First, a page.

Regardless of the type of network employed, peer-to-peer or client/server, the network itself has little or no fault tolerance. As outlined above, if a single workstation/client fails it could cause other workstations/clients to lose network connectivity. Therefore, there exists a need for a fault tolerant computer network system where workstation/client failure is quickly resolved.
The present invention relates to a system and method for a fault tolerant computer network station. The system includes a computer network station. The computer network station functions as a server but also contains functional components of the clients. The computer network station may include motherboards for each client along with a spare motherboard. The computer network station may also include a storage device for each client along with a spare storage device. Upon a functional component failure, the computer network station identifies the failed client component, identifies whether a redundant component is available and, if available, switches the redundant component for the failed component. In the case of a motherboard failure of one of the clients, the computer network station automatically switches to the spare motherboard, thus decreasing downtime due to the failure. In the case of the failure of a storage device for one of the clients, the computer network station automatically switches the spare storage device to the failed client.
The foregoing and other advantages and features of the invention will become more apparent from the detailed description of preferred embodiments of the invention which are provided below with reference to the accompanying drawings in which:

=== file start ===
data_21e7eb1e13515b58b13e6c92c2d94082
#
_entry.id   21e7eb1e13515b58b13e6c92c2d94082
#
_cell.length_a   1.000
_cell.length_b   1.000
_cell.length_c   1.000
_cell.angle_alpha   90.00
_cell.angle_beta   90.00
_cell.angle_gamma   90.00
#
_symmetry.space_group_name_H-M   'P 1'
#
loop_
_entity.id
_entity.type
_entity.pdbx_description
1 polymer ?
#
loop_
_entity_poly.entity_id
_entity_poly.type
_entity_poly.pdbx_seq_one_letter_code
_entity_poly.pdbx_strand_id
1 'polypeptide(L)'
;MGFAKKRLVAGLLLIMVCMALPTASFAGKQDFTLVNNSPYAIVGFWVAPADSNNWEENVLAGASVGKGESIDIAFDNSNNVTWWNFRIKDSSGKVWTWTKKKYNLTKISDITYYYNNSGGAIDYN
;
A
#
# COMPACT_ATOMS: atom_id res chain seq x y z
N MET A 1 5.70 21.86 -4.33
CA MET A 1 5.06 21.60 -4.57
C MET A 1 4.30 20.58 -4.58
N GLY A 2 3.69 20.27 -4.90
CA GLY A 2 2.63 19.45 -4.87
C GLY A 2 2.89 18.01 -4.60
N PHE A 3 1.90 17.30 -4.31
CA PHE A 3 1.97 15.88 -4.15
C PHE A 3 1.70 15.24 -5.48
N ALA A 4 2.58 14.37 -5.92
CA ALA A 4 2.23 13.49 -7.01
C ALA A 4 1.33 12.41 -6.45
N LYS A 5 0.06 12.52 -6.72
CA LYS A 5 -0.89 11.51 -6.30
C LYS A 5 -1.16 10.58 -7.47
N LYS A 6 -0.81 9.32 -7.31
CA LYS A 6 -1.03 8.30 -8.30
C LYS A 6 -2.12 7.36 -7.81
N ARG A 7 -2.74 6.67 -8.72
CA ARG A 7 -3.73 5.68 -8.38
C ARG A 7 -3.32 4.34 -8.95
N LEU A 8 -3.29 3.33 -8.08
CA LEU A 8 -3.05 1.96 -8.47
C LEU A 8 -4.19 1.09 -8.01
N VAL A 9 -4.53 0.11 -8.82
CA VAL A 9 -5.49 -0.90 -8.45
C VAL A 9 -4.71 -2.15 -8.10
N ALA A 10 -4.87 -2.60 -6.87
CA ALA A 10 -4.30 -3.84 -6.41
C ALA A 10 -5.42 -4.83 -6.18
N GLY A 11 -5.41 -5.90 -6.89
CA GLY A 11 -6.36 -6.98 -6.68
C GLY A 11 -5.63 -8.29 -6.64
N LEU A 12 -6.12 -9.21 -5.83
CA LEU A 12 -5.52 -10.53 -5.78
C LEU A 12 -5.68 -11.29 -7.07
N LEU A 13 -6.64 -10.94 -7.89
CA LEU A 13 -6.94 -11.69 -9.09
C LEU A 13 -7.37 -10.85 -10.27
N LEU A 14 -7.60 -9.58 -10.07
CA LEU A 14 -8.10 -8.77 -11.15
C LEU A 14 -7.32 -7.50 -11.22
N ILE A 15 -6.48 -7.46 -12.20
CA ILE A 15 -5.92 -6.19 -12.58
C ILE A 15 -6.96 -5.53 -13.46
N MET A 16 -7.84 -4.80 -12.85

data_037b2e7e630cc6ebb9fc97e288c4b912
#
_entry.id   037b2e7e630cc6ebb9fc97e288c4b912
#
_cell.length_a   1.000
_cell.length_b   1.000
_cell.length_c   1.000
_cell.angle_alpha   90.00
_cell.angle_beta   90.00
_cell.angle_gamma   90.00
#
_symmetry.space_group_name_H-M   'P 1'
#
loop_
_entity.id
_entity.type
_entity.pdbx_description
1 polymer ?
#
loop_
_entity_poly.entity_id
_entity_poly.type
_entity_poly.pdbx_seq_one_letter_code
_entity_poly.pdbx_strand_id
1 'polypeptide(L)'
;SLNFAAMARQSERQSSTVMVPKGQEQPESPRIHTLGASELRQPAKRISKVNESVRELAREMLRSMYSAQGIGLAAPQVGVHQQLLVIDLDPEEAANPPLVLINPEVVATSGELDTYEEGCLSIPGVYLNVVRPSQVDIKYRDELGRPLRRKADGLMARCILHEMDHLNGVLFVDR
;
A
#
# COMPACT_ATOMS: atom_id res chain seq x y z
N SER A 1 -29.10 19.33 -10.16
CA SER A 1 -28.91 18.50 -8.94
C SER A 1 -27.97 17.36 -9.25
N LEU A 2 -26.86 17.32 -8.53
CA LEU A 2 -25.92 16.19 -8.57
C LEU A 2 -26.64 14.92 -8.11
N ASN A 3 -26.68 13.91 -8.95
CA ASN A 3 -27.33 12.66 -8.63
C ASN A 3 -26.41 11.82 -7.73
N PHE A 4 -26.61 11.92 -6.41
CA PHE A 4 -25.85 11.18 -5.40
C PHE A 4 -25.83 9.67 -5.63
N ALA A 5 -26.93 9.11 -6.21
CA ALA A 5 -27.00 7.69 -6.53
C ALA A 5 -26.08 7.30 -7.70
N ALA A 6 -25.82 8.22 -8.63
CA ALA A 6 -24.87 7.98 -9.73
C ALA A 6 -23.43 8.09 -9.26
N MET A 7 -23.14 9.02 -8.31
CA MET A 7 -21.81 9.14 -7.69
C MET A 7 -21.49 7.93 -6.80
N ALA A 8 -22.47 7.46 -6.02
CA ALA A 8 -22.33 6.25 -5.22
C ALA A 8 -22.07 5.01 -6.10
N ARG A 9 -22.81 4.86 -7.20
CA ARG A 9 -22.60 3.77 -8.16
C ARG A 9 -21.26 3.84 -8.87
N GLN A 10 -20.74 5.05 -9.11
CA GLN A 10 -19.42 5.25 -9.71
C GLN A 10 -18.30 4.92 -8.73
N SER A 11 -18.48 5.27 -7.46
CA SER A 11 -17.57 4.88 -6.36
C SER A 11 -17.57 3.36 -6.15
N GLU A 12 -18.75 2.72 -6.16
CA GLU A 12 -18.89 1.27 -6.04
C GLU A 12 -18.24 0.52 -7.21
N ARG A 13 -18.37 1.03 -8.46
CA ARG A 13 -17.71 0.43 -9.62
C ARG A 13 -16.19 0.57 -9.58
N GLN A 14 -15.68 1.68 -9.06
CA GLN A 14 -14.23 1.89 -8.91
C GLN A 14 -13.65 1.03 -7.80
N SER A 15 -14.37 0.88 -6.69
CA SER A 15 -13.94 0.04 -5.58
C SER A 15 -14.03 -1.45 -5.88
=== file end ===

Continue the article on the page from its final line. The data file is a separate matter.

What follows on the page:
FIG. 1 illustrates a system in accordance with an embodiment of the present invention;
FIG. 2 illustrates the embodiment of the invention of FIG. 1 employing five clients and one server with no external devices;
FIG. 3 illustrates the embodiment of the invention of FIG. 1 employing five clients, one of which may be a print server;
FIG. 4 is a flow chart illustrating the acts of an embodiment of the software routine used to detect a failed client motherboard; and
FIG. 5 is a flow chart illustrating the acts of an embodiment of the software routine used to detect a failed client storage device.
Referring now to the drawings, where like reference numerals designate like elements, there is shown in FIG. 1 a system 100 for providing a fault tolerant computer network to multiple clients. System 100 is configured for 5 workstations or network resources and comprises 6 motherboards 102, 104, 106, 108, 110, and 112; 6 storage devices 118, 120, 122, 124, 126, and 128; a server motherboard 114; server storage device 116 and redundant power supplies 130, 132. Each of the 6 motherboards 102, 104, 106, 108, 110, and 112 are equivalent in functionality as that which would be physically placed in each workstation in the prior art. The storage devices 118, 120, 122, 124, 126, and 128 are the type typically found in a workstation, e.g. hard drive, optical, magnetic, etc. The server motherboard 114 is one suitable for server use such as a dual processor motherboard. The server storage device 116 is that typically used for file sharing where data integrity is important, such as a redundant array of independent discs (RAID) system. The system 100 also employs redundant power supplies 130, 132 to account for failure of either power source. System 100 includes an internal data bus 140 and power supply bus 142.